Leek Velouté Soup – Gluten-free

You may or may not know that the leek is one of my absolute favourite vegetables – really versatile, very tasty and so good with butter, potatoes, risotto, pasta, cream, mustard…..it goes on and on. This time of year it’s about all we have fresh from the garden:

Last of the Leeks

I wanted to make a seasonal soup using just leeks…..no potatoes, no celery – a soup to celebrate the leek.  And I wanted it to be sophisticated.  So I set about a velouté soup, defined in Larousse Gastronomique as one “thickened with egg yolks, butter and cream”.  My understanding of a velouté is a from velouté sauce which is “one of the basic white sauces, made with a white veal or chicken stock or a fish fumet, thickened with a white or golden roux.” And under this definition comes in “The basic velouté can also be used as a basis for making smooth, fine but rich soups.” So I’m going with the premise that a velouté soup is one made with a basic velouté sauce – the addition of cream is an idea too though and will go well with our leeks.

I took a stab and made a regular, wheat flour leek velouté soup and it was delicious. Using flour in soups has really gone out of style but I have to say the smooth, fine texture and flavour of this soup was worth the effort.  Omitting flour from soups in general is a welcome movement for coeliacs and wheat intolerants but I have to say, I now know why theses classic French techniques are celebrated.  All that said, I didn’t feel right about including it here without addressing the needs of my coeliac/wheat-intolerant friends.  I set to work on an alternative.  You’ll be glad to know that the gluten-free roux turned out well and overall I don’t think there was a compromise with this soup.  If you love the flavour of leeks make this soup – use the same amount of regular flour if you don’t have a problem with wheat/gluten.  I used chicken stock but you can use a nice vegetable stock also.

Leek Velouté Soup

For 4

6 medium leeks (or 4 large leeks)

1 white onion

2 cloves garlic

1 tbsp butter

small dash olive oil

1 sprig fresh thyme

2 sprigs fresh parsley

1 bay leaf

sea salt & black pepper

200ml stock

fresh cream for serving


30g gluten-free flour blend ( I mixed 1tbsp rice flour, 1 tbsp potato starch, 1 1/2 tbsp tapioca flour)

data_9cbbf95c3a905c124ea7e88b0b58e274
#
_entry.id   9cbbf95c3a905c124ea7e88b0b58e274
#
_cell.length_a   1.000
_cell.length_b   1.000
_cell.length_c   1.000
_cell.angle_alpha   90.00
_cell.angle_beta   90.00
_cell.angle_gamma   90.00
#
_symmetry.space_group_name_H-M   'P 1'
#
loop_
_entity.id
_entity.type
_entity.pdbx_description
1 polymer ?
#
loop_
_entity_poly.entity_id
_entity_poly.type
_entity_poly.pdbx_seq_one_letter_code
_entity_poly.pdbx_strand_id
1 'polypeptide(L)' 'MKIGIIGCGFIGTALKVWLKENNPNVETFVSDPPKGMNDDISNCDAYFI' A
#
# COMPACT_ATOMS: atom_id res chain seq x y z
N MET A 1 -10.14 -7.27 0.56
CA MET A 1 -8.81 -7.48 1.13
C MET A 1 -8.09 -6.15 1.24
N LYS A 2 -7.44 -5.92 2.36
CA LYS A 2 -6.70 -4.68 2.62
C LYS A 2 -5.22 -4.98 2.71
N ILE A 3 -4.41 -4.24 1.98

30g butter

500ml chicken stock



Wash all your leeks well and chop them roughly, along with the onion and garlic. Melt the butter in a large saucepan and add a dash of olive oil.  Add the chopped leek, onion and garlic – sprinkle with sea salt, cover and sweat for 15-20 minutes for a low-medium heat.  Stir every few minute.

Leeks Sweating

While this is going on, make your velouté sauce:

Melt the butter in a small saucepan over a low heat.  Add the gluten-free flour mix and cook for 2-3 minutes stirring regularly.  Do not allow the roux to take on colour. Start again if it does.  It should look something like this:

Gluten-free Roux

When you’ve cooked out the flours begin adding the chicken stock – a small amount at a time at first (about 50ml), stirring vigorously between each addition to prevent any lumps from forming.  You can increase the heat slightly at this stage.  Continue until all the liquid is added.  This is my sauce half way through:

Veloute sauce - half way

It’s quite gummy and starchy looking at this stage – but don’t worry it will all be ok in the end.  Cook for a couple minutes gently after all the stock is in.

When the leeks are nice and soft you can pour in the velouté sauce on top of them and throw in an additional 200ml of stock as well as the thyme, parsley and bay leaf. Cover and cook gently for another 15 minutes.  Now fish out the thyme, parsley and bay leaf.  Blend the soup – taste and season as needed.  At this stage you have 2 choices – pass the soup through a nylon sieve to give an even finer texture, or do what I did and just eat it as is.  If you like, just before serving heat the soup and stir in a some fresh cream.  I’ve also served this soup with some very crisp bacon on top and it was pretty yum.  A little sprinkle of parsley is nice too.

Et Voilá:

Gluten-free Leek Velouté Soup

The leek is believed to have originated from a Near Eastern variety of garlic and was cultivated by the Egyptians and Hebrews.  “The Emperor Nero had leek soup served to him every day, to develop a clear and sonorous voice for delivering his orations….”


2 responses to this post.

  1. Posted by Kate on February 24, 2011 at 7:13 pm

    that soup sounds yum! I too like leeks but rarely cook with them…this seems like a good way to start.


  2. Posted by Una on February 28, 2011 at 7:12 pm

    I recently learned a new way to clean leeks;

    Chop off the roots and green shoots, leaving the mostly white part of the leek.

    Cut leek vertically down the middle and then slice each long piece horizontally.

    Put all of the sliced leek into a colandar and rinse. This ensure that all the dirt that gets between the layers comes out!

    Love leeks too, just made a leek and potato soup for parents’ snack at school today!


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